If you are looking for an answer to the question What is Artificial Intelligence? and you only have a minute, then here's the definition the Association for the Advancement of Artificial Intelligence offers on its home page: "the scientific understanding of the mechanisms underlying thought and intelligent behavior and their embodiment in machines."
However, if you are fortunate enough to have more than a minute, then please get ready to embark upon an exciting journey exploring AI (but beware, it could last a lifetime) …
Today, big data, that is generated exponentially every hour, becomes a treasurable asset to many organizations. To be competitive in a dynamic data-driven and Web-centric market, most of the high-tech companies such as Google, Apple, Intel, IBM, Microsoft, etc. employ big data analytics (BDA) to mine insights within their big data to drive productivity, effectiveness, and efficiency. On the other hand, artificial intelligence (AI) has grown rapidly from a nascent stage to intermediate one in the last decade. AI is a youthful field in Computer Science in building an autonomous machine that intends to replace humans with daily activities. Robots mimic human behavior and frequently perform dangerous tasks.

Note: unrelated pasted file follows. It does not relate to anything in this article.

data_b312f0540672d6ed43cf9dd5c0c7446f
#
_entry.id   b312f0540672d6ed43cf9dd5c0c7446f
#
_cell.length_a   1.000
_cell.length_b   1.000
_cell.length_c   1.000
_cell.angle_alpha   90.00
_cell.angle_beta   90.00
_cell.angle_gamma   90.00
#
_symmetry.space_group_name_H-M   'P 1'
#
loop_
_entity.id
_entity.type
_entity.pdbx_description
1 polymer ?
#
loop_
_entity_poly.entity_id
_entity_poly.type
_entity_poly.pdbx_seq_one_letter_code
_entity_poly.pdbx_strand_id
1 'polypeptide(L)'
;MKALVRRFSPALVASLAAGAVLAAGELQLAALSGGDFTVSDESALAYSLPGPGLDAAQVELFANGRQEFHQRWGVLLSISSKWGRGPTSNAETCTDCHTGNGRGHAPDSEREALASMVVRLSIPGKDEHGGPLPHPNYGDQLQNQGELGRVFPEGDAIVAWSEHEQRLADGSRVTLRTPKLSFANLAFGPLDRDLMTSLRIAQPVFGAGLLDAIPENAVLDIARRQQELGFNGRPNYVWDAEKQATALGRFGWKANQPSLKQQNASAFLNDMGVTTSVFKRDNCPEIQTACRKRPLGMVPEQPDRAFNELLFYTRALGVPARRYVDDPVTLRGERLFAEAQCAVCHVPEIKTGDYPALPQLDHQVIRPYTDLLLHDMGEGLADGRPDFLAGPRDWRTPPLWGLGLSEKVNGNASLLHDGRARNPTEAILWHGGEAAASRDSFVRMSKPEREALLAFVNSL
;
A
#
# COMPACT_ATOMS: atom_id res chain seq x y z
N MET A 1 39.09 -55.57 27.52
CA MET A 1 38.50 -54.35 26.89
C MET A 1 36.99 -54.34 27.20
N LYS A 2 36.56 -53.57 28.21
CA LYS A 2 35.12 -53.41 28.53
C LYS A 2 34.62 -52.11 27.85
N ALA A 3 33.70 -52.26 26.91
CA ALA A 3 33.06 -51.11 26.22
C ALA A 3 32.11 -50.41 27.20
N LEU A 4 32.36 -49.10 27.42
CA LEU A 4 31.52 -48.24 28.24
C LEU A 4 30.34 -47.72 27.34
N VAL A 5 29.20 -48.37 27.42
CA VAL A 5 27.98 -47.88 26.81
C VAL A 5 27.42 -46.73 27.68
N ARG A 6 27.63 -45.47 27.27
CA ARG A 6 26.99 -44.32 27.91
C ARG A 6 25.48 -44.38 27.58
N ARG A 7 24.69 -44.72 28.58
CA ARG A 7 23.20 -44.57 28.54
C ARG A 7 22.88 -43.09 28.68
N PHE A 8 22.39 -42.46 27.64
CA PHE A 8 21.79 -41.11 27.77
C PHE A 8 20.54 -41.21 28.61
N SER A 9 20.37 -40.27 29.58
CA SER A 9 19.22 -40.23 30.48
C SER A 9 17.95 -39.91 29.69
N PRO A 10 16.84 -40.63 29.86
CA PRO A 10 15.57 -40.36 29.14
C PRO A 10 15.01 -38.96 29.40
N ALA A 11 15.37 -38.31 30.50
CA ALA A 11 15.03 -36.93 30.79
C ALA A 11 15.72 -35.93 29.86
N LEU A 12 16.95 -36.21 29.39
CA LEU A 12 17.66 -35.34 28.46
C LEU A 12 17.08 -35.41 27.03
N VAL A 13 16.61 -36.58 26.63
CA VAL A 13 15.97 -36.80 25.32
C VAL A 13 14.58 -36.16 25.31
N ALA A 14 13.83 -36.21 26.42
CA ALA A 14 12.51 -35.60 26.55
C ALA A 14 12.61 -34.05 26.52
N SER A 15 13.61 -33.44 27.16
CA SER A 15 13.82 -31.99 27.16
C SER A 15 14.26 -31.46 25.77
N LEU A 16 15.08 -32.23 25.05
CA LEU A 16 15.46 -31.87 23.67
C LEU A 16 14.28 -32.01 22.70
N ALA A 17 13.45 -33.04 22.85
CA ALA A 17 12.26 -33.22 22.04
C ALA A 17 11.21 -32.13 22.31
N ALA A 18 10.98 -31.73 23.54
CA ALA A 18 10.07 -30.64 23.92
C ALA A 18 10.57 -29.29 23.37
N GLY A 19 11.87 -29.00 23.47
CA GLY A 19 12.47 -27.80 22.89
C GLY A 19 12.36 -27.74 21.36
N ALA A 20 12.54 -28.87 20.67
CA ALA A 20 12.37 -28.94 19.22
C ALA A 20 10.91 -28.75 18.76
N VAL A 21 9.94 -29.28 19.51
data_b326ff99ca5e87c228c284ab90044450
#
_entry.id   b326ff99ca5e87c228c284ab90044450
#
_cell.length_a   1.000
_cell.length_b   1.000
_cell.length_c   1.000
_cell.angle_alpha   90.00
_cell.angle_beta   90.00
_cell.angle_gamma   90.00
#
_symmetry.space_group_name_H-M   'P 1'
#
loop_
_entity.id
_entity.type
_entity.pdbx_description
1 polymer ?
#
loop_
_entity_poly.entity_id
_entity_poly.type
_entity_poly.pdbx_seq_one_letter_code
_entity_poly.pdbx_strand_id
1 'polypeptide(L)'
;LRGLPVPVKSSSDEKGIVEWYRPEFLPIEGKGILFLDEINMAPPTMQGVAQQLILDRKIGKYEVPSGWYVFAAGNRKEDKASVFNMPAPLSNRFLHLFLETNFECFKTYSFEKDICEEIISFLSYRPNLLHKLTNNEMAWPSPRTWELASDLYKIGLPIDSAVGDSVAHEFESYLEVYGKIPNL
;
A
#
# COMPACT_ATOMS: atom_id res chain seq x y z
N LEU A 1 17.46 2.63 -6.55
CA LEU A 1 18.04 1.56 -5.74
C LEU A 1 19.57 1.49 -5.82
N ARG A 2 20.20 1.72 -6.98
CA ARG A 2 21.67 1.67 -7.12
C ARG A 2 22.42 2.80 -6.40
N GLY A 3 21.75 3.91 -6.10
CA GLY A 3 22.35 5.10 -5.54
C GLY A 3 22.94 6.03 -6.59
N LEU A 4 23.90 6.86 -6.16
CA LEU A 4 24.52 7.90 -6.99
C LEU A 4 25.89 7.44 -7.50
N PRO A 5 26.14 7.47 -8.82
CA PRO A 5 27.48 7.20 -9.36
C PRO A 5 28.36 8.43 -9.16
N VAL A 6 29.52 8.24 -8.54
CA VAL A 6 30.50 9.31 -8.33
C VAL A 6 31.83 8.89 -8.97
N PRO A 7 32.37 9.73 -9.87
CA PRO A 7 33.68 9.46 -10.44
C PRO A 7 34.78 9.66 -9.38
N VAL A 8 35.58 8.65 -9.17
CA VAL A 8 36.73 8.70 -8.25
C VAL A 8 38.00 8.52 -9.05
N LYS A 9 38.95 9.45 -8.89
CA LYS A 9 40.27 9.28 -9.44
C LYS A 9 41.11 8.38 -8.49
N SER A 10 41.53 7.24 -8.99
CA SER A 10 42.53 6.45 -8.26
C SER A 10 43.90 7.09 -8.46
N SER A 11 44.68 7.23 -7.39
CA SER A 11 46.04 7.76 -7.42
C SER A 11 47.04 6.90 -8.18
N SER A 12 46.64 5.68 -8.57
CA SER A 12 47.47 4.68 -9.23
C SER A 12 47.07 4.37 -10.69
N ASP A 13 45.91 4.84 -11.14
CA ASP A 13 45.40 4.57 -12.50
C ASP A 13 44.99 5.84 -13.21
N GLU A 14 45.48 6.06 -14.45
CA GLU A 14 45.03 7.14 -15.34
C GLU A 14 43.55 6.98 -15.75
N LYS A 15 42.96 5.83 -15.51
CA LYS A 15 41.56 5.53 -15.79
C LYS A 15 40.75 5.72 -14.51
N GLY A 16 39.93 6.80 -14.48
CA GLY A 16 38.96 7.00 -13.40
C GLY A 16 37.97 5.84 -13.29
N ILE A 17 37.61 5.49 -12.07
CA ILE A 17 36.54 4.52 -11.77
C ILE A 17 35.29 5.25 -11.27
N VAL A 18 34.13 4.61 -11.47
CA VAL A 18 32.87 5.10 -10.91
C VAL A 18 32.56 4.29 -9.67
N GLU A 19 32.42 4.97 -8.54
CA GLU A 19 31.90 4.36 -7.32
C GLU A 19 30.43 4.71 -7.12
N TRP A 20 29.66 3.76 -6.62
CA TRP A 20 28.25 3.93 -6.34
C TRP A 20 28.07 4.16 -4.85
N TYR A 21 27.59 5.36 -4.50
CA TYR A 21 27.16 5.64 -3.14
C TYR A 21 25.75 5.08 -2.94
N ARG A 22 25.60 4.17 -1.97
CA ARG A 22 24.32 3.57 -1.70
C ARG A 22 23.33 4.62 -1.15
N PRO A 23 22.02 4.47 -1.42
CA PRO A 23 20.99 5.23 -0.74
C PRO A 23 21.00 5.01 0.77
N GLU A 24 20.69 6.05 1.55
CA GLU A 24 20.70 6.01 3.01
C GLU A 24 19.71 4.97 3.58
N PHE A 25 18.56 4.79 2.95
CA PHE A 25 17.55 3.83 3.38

In the race to build the best AI, there's already one clear winner As Google, Facebook, Microsoft, and Baidu take turns leapfrogging each other in artificial intelligence innovation, one company stands to profit from any outcome: Nvidia. Graphics processor units, the company's biggest moneymaker, have become the industry standard for deep learning, a flavor of artificial intelligence widely used by tech companies to build personal virtual assistants, image recognition for tagging photos, and even the software behind self-driving cars. Despite talks from Microsoft and Google about developing their own proprietary chips, almost every major tech company is partnered up with Nvidia and uses its hardware. Last month, Microsoft announced a partnership to work with Nvidia's AI-tailored DGX-1 supercomputer, and Google's recently revamped cloud services will offer the option to run on Nvidia GPUs in 2017. Facebook's open-source Big Sur design for their server racks also rely on Nvidia hardware.